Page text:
Animal Spirits, Financial Crises and Persistent Unemployment
This paper develops a rational expectations model with multiple equilibrium unemployment rates where the price of capital may be unbounded above. I argue that this property is an important feature of any rational-agent explanation of a financial crisis, since for the expansion phase of the crisis to be rational, investors must credibly believe that asset prices could keep increasing forever with positive probability. I explain the sudden crash in asset prices that precipitates a financial crisis as a large negative self-fulfilling shock to the expectation of the future price of capital. This shock causes a permanent reduction in wealth and consumption and a permanent increase in the unemployment rate. My work suggests that economic policies designed to reduce the volatility of asset market movements will significantly increase economic welfare.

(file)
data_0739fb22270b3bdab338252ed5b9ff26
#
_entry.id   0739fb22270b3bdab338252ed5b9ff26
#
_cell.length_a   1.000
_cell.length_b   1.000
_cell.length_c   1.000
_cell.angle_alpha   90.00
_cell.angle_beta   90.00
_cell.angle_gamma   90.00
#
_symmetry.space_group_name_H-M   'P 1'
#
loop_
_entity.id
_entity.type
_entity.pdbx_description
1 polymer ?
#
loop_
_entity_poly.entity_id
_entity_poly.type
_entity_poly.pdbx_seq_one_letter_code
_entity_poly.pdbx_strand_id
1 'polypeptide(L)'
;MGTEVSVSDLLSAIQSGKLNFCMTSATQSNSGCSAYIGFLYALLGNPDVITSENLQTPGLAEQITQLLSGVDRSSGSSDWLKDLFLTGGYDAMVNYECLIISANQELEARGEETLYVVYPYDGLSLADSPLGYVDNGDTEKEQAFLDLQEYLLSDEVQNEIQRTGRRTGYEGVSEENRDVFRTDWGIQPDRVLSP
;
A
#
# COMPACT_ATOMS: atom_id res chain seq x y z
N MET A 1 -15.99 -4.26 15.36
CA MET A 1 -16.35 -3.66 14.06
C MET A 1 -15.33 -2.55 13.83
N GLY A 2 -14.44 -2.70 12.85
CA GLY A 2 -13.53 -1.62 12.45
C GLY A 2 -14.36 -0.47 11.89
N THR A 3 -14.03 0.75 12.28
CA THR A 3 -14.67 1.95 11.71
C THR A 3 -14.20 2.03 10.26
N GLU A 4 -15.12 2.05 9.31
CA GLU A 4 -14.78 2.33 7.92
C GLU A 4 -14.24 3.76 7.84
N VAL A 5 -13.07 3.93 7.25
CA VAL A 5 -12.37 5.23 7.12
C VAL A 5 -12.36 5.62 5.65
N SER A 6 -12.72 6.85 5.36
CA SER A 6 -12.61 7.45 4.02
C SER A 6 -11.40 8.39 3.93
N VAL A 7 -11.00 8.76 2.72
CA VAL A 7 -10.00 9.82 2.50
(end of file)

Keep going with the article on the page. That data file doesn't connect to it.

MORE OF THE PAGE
This paper was previously circulated as "Animal Spirits, Rational Bubbles and Unemployment in an Old-Keynesian Model." I wish to thank Wouter den Haan and two anonymous referees for their careful reading of this paper and for their detailed comments. Thanks also to Jang-Ting Guo, Thomas Hintermaier, Mingming Jiang, Luca Pensieroso, Pietro Peretto and Dmitry Plotnikov for their helpful feedback on earlier drafts of this paper and to C. Roxanne Farmer for her invaluable editorial assistance. The views expressed herein are those of the author and do not necessarily reflect the views of the National Bureau of Economic Research.
“Animal Spirits, Persistent Unemployment and the Belief Function”, Chapter 7, in Rethinking Expectations: The Way Forward for Macroeconomics , Roman Frydman and Edmund Phelps eds, Princet on University Press, 2013
Roger E.A. Farmer, 2013. "Animal Spirits, Financial Crises and Persistent Unemployment," The Economic Journal, vol 123(568), pages 317-340.